red and white sign, danger due to signs, on a chainlink fence at a construction site in Regent Park, danger due to misuse of signage

green machinery demolishes a building in Regent Park - 3 storeys remaining

Shrinking resources

red and white sign, danger due to signs, on a chainlink fence at a construction site in Regent Park, danger due to shrinking resources

partially demolished brick building in front of an empty building waiting to be demolished

Predatory economics

red and white sign, danger due to signs, on a chainlink fence at a construction site in Regent Park, danger due to predatory economics

Shitty pop music

red and white sign, danger due to signs, on a chainlink fence at a construction site in Regent Park, danger due to shitty pop music

Capitalism

red and white sign, danger due to signs, on a chainlink fence at a construction site in Regent Park, danger due to capitalism

Urban decay

red and white sign, danger due to signs, on a chainlink fence at a construction site in Regent Park, danger due to urban decay

Misinformation

red and white sign, danger due to signs, on a chainlink fence at a construction site in Regent Park, danger due to misinformation

reflections in a broken window

Social decline

red and white sign, danger due to signs, on a chainlink fence at a construction site in Regent Park, danger due to social decline

I walk past Davisville Junior Public School fairly often…. or should I say, I used to walk past it.

I didn’t think about it too much until I heard that it was going to be demolished – or was it going to be saved?  Maybe I should take some photos of it as apparently it has some architectural value, an early 1960’s Modernist building.   Then, back in November, a construction fence appeared around the property.   One of those metal wire temporary fences that you see all over the city.  So much for saving the building.

 

Photos from November:

west end of Daviville public school with it's coloured panels on the upper floor, basketball nets in front, pavement

side entrance of Davisville public school before it was demolished, modernist archtecture brick building,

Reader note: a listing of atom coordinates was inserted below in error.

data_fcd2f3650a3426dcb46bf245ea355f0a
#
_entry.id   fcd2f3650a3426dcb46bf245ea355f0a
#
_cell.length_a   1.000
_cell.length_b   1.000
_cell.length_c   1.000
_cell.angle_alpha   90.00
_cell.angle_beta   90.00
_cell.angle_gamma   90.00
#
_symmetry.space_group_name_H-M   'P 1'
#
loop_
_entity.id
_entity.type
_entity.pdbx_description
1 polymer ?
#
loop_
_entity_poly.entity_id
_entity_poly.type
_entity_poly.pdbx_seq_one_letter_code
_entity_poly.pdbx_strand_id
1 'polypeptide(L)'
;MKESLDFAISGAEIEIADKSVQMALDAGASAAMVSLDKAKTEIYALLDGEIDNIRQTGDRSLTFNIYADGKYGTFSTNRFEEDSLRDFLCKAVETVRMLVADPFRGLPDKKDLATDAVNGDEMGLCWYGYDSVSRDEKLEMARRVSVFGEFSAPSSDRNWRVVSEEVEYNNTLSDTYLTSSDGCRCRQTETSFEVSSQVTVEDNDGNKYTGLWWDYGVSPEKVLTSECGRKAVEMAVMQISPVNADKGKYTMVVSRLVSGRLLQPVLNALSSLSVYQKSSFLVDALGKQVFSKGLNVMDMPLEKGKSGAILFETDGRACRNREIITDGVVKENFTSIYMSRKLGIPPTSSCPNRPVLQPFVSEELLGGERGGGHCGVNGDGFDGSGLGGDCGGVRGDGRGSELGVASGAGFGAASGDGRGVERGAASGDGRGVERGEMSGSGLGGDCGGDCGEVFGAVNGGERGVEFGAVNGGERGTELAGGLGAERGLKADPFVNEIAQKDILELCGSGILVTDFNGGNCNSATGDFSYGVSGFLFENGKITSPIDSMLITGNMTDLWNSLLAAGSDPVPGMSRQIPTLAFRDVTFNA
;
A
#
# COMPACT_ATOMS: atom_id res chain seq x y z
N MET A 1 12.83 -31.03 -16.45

back of part of Davisville public school through chainlink fence, before demolition

crooked chainlink fence posts at the corner of a schoolyard, with metal construction fence inside that, school in the background, large paved area in front of the school

The building was also home to the Metropolitan Toronto School for the Deaf as well as Spectrum Alternative School.

red roses stuck in a chainlink fence as a memorial tribute to the school that is being demolished, MTSD 1962 to 2018 where MTSD is Metropolitan Toronto School for the Deaf.

below: Notice on the fence, permit to remove 21 trees.   A new elementary school is being built on the site.  In the meantime (for 2 years), Davisville Junior Public is being relocated to Vaughan Road in what was previously the Vaughan Road Academy.  Originally, the plan was to build the new school on the property (there was a large playground) and then tear down the old (Globe & Mail Feb 2017)

city notice posted on fence, permit to remove 22 trees. Notice that 44 trees will be planted once the building on the site (new elementary school) has been demolished

below: I past by the site for the first time in a few months and discovered that most of the school is now demolished.  Only a small portion by the front entrance remains and I suspect that that won’t be around for much longer.

small part of a school remains, debris scattered on the snow, digger at work in the background, apartment building in the distance

broken fence, plywood fence, and the remains of a school that is being demolished

old front entrance of Davisville public school, lots of snow, broken walls as it is in the proces sof being demolished.

Another story of changes underway;
more documentation of buildings about to disappear.

trees and overgrown yard, two large signs advertising townhouse developments to come

On a leafy stretch of Bayview Avenue, there are some buildings that now sit empty.  The weeds have taken over the yards, as have large signs advertising the townhouse development that will be built there.   Actually the signs are only on one yard, this one:

below:  There are curtains in the window but some shingles are missing and the frontyard is overgrown with weeds – 2716 Bayview Avenue, sitting empty.   If you drive past it on Bayview you’d probably miss it because of the large trees between the house and the street.

small brick house with attached garage, overgrown front yard, tiger lilies growing by the front, piles of mulch on driveway, some ivy on front of house, some shingles missing from the roof

below: Nature takes over very quickly if you let it.  The lilies haven’t lost to the thistles yet though.

thistles, orange tiger lilies, and ivy, growing in a garden at the front of a house